By Eric Neel
Page 2

I don't care what you see and hear on television tonight. The best sports commercial of the last 25 years is Nike's "See Lance Ride" spot, launched earlier this summer.

Ask me about the 25 years before '79 and I'll say the same thing. Ask me about the quarter century still to come and my answer won't change.

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  • It's the best sports spot I've ever seen.

    I can't stop watching it.

    The opening shot, with the camera coptered in over the Northern California surf and training in on Lance, is both epic and intimate. The grand scale of what he's done these last six years and the quiet, lonely sacrifices that have made it possible are there in equal measure.


    There's no voice-over, no confessions or explanations -- just the steady pulse of waves crashing and then the push of a repeated figure on acoustic guitar and, later, the sweet drone of a woman humming, like all of it, the grunt work and the glory, ain't nothing but a thing.

    Goose bumps.

    And it would be compelling enough just to watch him move in isolation like this, just to marvel at his drive, the way we did in the "What Am I On?" ads a couple years back. ("What am I on? I'm on my bike, working my ass off, six hours a day.") But we get more this time.

    We get Lance training alongside a train riding the rails. We get a flock of geese flying over his head, a gang of Hell's Angels heading down the highway with him, and a crew of cancer kids rushing to the hospital window for a glimpse of him. We get a herd of buffalo hightailing across the plains in his wake, kids chasing him through a rainy tunnel, fireflies and bats swooping in his slipstream, a pack of city cyclists following him through the streets of San Francisco, and finally, a lone boy riding a BMX with a football helmet on, coming hard on Armstrong's rear wheel.

    Johnny Burke said it. I'll say it: I get misty.

    On the one hand, the sequence is about Lance. Like Dave Stoller racing the semi in "Breaking Away," he comes hard and keeps coming, at high speeds and across great distances. We know this about him. We've seen him ride clean through Jan Ullrich's heart on the hills of France. We've seen him crush Andreas Kloden on Le Grand Bornand. Seeing it played out here alongside the bikers and the buffalo is a chance to see it fresh, to admire the size of his heart all over again -- and even better, to feel the folklore in what he's done, to think of him alongside Bunyan and John Henry, or to imagine him as a magical character in some Native American creation myth.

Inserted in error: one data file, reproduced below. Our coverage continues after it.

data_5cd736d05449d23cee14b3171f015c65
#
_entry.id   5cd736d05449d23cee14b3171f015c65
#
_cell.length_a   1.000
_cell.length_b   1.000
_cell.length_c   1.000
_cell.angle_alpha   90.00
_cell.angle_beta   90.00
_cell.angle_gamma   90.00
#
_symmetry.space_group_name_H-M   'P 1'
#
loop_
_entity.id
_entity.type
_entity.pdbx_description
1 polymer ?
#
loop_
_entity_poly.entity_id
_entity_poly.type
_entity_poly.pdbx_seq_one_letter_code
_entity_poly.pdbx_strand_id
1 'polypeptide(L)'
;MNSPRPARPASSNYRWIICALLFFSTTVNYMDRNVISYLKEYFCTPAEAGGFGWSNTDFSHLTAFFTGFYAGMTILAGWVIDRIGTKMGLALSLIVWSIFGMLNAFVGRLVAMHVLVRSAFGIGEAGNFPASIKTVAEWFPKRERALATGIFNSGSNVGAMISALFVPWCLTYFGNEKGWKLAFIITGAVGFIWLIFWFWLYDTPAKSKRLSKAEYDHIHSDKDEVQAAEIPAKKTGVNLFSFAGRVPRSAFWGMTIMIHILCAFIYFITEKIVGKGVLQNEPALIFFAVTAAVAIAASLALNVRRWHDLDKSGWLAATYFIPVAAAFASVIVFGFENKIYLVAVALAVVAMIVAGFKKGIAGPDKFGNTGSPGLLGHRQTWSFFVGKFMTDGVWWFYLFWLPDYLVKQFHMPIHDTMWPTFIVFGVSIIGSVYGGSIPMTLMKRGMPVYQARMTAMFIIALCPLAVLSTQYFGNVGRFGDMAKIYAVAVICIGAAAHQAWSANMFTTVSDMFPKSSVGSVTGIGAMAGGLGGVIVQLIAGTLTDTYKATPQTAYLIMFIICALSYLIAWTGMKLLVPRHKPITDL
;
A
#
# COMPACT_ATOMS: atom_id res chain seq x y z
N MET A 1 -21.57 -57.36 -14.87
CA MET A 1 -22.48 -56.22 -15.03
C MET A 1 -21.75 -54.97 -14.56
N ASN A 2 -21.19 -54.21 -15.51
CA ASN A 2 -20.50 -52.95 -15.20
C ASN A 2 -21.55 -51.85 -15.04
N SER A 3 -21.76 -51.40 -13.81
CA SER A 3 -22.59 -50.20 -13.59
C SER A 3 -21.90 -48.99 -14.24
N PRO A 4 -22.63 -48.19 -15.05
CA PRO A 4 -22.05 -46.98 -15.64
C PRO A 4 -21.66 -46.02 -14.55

Lance Armstrong
    Lance Armstrong has inspired many people by his riding.

    On the other hand, the brilliance of the spot is that it isn't about Lance. Like Rocky running with the kids through the streets of Philadelphia, he pulls others into his rhythm. It becomes a gravitational thing, a harmony thing. It becomes less about the man alone on his bike and more about the connection between him and the things that move alongside him.

    And it works both ways. He inspires the kids in the hospital with a raised fist. The enthusiasm of the amateurs and messengers on the streets of San Francisco, their push and flow, in turn feeds him. And in the last seconds of the ad, when the boy in the helmet rides up to Armstrong's bike, it's hard to tell whether the hero is pulling the kid or the kid is pushing the hero.

    And just like that, with nothing but synchronized pictures of bodies in motion and a subtle, lilting soundtrack, the spot ads extra layers. Armstrong's illness is in it (how could it not be?) -- the way he's inspired others to stay strong in their own battles with cancer, and the way their stories have echoed in his head as he pushed through the pain of hard climbs and long hauls on the course. And the broader Lance phenomenon is in it, too -- the way his triumphs, in a sport most Americans didn't think or care about six years ago, have become metaphor and model for all of our accomplishments, in and out of sports, so that if you overcome long odds on the job or at school, you've pulled a Lance. And if you stare down your demons, you've gone Armstrong on 'em.

    I'm gushing, I know. I can't help it.

    Which brings me to my last, and maybe my favorite, point about the ad: It's earnest. In an era of snarky ironic poses and scatological punchlines, when most ads are looking to make you smirk or hoping you'll think they're hip, "See Lance Ride" plays it straight. Straight to the heart. Without apology, it goes for the big ideas and the looks to move you, to tears, to action, to something more. Like Stevie singing "Higher Ground," it says, "People, keep on moving." "And unless you've hardened your heart beyond recognition, it works.

    Maybe you think I'm an innocent just for saying so. Maybe you think I've been suckered. This is an ad, you remind me. This is just a guise capitalism takes when it wants to take my money. The spot doesn't speak to ideas like will and connection; it just invokes them to get in my wallet.

    Might be. Could be. But I'll tell you this: When I watch it, when I watch it again and again, I don't want to buy anything. I just want to ride.

    (By the way, there is some excellent CGI work in the commercial from visual effects company A52 out of West Hollywood. The ad was conceived by the Wieden+Kennedy agency out of Portland. Read all about the tech side here.)

    Eric Neel is a regular columnist for Page 2. His "On Baseball" column appears weekly.